Sunday, August 15, 2010

Re-Painting My Cabinets With Milk Paint

I finally got around to painting the old cabinets that were here in the Luck Cabin, although they were not fancy/special I decided they were still functional & good enough to use. I even liked the color variations painted on them, but now that I have discovered the fun, bright and non toxic colors of milk paint I can hardly help myself--- i wanna paint EVerYthinG!
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BEFORE THE MILK PAINT :::::::
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The cabinets were originally all in one weird kitchen set up - which I broke up into two rooms so that the Luck Cabin could have a bathroom. I left the cabinets where they were on the walls and included them in the rooms they ended up in. :)

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PAINTING WITH MILK PAINT::::::

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I took all the cabinet doors off and painted them "salem red" (see top pic)- using the Old Fashioned Milk Paint Co.'s earth pigmented powders meant for covering up prior paint jobs, called Safe Paint. The safe paint is the same formula as the original & ancient milk paint recipe, with variations on the quantities of ingredients - this makes it so it is stronger, richer color, mold resistant, and can be applied over old toxic paints, glass, metal and plastic!

For my cabinets, I wanted a fun nature themed design added- so I decided to add silhouettes in "federal blue" against the brightness of the red. I used a sharp matte knife blade to cut them out of magazines and computer printed pictures.
Once I had them cut out I verrrrry carefully applied the paint through the cut out picture, making sure to hold down tight each little portion while applying the milk paint with a sponge brush. If you use something more stiff to trace and cut out your shapes you don't have to be as rigid, but with paper cut outs, the paper may stick to the paint, so it's important to go slow.
WaY Freakin' COooooL !!!
Each door has a different animal, and one has a tree! My bathroom is native animals and the kitchen is more exotic themed. :)
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AFTER THE MILK PAINT DRIED :::::::::
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LOve it! I can not really recommend this kind of paint enough - I dont know any paint that can do a job this beautiful that also has ZERO environmental effects on water, soil, nature etc... it is made from entirely natural sources, that I believe makes milk paint as clean and eco as it gets.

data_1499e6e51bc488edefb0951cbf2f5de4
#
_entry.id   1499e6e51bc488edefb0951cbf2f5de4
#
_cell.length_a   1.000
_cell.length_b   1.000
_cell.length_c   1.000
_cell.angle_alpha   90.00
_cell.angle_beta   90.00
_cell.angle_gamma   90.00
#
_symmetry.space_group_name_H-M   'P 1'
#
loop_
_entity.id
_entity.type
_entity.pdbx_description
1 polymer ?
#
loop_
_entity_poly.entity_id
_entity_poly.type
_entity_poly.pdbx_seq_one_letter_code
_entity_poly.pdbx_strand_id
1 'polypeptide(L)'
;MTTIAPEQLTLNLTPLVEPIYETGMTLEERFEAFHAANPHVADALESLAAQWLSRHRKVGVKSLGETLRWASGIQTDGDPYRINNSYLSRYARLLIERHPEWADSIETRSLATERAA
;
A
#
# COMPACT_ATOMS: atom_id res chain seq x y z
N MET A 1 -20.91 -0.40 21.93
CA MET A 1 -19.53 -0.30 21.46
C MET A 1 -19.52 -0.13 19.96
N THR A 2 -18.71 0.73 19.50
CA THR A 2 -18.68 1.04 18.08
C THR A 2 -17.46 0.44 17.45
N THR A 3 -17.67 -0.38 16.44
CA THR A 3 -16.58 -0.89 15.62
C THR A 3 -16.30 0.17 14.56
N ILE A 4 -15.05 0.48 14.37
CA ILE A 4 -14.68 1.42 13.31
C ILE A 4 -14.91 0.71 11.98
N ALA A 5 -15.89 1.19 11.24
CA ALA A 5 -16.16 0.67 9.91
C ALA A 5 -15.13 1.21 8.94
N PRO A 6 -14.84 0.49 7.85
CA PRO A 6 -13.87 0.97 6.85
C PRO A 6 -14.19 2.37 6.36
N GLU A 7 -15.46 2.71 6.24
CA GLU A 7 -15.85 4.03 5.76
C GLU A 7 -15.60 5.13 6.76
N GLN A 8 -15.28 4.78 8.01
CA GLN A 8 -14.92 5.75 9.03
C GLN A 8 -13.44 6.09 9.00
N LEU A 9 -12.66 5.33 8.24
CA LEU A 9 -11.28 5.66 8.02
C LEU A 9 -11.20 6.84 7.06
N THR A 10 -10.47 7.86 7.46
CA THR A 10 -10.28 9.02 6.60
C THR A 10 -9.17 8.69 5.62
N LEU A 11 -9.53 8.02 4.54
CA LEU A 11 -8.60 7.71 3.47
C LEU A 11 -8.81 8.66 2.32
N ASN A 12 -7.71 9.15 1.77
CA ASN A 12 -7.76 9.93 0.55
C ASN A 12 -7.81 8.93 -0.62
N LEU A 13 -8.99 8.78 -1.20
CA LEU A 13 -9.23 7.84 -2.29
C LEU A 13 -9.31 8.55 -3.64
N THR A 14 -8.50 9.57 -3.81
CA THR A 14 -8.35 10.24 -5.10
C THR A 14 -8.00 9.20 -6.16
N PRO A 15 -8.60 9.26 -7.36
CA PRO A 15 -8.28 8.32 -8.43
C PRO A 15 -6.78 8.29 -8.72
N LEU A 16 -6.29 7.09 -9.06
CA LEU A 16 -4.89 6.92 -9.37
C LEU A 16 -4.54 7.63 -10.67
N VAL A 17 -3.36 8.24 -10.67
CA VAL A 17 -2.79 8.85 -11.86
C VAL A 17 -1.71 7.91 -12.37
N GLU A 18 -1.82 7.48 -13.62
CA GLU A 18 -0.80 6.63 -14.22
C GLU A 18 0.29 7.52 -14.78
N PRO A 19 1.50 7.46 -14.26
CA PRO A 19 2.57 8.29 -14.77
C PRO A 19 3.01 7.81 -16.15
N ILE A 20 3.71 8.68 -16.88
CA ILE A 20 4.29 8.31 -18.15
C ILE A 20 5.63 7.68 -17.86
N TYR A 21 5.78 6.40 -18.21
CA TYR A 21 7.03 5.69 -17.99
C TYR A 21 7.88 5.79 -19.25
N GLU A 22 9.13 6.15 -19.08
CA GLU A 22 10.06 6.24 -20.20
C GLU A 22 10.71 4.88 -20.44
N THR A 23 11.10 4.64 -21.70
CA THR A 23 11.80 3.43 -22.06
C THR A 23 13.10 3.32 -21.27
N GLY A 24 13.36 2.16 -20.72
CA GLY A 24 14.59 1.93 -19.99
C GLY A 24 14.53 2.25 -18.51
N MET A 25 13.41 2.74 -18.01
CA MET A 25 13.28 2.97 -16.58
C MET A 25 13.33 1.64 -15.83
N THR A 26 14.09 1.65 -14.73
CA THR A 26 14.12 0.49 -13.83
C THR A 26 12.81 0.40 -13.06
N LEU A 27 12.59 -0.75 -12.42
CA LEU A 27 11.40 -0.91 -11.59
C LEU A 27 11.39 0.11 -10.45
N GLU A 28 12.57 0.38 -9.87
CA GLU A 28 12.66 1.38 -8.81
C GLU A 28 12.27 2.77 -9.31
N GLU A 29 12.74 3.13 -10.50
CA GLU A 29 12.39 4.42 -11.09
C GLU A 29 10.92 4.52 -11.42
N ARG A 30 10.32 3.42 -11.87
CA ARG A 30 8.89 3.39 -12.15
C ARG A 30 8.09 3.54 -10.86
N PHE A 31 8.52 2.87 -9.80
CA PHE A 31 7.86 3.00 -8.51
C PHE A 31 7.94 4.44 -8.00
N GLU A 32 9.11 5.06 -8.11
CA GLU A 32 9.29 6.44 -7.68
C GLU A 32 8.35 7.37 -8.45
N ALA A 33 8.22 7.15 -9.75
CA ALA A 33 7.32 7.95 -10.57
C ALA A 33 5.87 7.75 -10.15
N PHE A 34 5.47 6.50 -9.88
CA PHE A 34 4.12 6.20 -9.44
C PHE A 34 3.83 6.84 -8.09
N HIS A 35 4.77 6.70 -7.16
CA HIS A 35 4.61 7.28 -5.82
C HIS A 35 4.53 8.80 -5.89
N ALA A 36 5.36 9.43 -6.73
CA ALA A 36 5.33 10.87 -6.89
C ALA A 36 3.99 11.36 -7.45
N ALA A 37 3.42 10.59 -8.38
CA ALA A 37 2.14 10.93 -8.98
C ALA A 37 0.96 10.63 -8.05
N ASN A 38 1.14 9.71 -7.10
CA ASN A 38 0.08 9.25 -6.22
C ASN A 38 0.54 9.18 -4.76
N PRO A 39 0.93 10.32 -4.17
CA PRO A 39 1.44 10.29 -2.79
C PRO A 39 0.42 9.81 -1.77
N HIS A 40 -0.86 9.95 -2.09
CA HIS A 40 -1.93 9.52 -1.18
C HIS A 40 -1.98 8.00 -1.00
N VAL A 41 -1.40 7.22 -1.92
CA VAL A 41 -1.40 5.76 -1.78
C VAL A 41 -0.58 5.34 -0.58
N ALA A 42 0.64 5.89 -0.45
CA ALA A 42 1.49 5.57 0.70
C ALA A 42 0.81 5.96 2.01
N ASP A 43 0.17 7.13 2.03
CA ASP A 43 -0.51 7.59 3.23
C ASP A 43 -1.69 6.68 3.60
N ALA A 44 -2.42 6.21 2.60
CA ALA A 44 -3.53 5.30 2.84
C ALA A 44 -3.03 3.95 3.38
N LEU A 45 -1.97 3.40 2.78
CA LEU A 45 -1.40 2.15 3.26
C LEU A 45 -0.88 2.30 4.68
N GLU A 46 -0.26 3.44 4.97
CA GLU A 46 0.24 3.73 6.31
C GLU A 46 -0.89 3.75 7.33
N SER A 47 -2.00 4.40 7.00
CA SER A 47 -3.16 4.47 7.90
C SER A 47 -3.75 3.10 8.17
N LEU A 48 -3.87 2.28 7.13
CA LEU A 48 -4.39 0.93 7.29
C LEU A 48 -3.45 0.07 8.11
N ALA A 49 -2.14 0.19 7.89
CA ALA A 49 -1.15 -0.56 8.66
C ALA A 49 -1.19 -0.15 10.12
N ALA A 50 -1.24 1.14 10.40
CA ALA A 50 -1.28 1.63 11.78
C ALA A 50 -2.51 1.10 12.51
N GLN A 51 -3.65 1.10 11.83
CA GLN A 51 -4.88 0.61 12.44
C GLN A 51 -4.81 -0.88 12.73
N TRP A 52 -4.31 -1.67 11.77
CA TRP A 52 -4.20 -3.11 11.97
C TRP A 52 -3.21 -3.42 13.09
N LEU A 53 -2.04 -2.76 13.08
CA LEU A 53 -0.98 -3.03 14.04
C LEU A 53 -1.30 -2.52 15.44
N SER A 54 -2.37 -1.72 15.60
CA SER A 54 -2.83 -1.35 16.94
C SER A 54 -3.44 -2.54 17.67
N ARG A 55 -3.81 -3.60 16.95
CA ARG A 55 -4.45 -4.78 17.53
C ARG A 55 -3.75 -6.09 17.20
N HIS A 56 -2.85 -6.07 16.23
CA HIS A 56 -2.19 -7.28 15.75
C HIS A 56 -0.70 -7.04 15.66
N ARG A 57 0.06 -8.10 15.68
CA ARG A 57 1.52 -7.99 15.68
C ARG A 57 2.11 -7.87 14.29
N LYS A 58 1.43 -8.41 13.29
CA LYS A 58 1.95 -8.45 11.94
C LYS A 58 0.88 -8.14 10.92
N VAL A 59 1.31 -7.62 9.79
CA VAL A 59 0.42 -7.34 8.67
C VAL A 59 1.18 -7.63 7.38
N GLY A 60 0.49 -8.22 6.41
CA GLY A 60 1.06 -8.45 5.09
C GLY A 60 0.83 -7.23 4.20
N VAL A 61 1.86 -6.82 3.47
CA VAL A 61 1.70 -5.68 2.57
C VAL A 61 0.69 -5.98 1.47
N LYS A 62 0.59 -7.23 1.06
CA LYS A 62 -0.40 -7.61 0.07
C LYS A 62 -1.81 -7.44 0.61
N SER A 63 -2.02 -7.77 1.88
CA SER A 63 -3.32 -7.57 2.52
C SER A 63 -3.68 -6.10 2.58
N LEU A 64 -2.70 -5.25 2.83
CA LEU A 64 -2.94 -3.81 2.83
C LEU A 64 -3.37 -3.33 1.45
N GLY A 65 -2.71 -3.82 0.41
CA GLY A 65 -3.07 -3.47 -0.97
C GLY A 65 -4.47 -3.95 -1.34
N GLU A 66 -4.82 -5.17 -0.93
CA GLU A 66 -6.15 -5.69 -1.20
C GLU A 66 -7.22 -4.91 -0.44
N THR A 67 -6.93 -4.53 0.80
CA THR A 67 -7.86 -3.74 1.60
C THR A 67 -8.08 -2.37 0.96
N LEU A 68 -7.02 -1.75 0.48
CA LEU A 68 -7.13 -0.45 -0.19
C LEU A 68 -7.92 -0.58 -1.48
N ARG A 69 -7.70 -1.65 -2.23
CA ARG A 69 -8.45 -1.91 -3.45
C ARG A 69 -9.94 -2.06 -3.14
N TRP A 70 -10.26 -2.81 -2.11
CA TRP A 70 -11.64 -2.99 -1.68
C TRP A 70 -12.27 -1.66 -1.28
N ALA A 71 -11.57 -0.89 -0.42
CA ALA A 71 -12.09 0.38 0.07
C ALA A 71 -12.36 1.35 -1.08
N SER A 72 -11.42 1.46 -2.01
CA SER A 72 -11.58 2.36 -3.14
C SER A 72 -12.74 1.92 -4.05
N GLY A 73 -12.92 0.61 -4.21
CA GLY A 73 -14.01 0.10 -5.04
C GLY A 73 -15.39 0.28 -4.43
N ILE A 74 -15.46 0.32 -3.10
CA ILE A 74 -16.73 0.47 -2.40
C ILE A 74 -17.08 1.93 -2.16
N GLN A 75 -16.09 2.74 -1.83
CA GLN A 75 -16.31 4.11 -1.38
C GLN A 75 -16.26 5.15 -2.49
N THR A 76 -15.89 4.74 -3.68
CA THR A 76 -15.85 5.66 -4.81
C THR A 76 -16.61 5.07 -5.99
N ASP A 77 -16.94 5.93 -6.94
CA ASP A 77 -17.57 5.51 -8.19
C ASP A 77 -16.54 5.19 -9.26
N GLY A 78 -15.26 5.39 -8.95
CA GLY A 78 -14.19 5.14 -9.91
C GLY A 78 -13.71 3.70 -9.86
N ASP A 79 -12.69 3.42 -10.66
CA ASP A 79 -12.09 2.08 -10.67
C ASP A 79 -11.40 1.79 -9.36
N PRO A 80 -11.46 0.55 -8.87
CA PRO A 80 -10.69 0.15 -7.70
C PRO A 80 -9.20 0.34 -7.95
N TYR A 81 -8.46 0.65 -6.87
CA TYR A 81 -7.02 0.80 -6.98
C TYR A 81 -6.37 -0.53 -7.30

PS- I know my kitchen is kinda a mess, I swear I cleaned it up after I took this! ;)
Xoxoxoxo

5 comments:

Kittie Howard said...

Leslie, this is fantastic! Never heard of milk paint but am on board (er, in the bucket) now. Love the color choice, the stencils; you do great work, girl. Hub and I are back from holiday; looking forward to more of your projects.

Wild Canary said...

Leslie...I heard from Linda and she is hoping you will send her the box that you have for her...to her father's or Bruce. I am Connie Rae on the Canary Report or Connie Perkins Kille at FB...I tried to message you both places..but I must be duh..tonite...:) take care.

Gratuitous said...

It's interesting that barns were always painted red, because back then what the farmers had to use was paint made from iron oxide (rust), oil, and... milk.

Leslie's Gone Oko said...

Thanks Kittie! Milk paint really is the safest, it also has a neat muted, antique quality to it.
If you want a paint that acts just like modern paint but is no VOC, SAFECOAT is the company to look up. But personally i'd go with milk paint for health & aesthetic reasons.

WIld Canary --- can someone please email me that address! lesrichard AOL dot COM.

Gratu!
That is so true :)))
I have seen black barns in MArshall painted entirely with left over motor oil. Pretty sick but i guess it worked as a good perservative, paint and wasnt dumped directly into the streams. Not sure that would be safe for the animals. My Donkey likes to chew on her barn stall.

Bronwyn Hass said...

Hi there, Leslie! The after shots of your cabinet are great! It became lively and artistic. Plus, the fact that the paint you used is purely natural made it eco-friendly. Anyway, the red color brought coziness to your kitchen. It’s beautiful!

Bronwyn Hass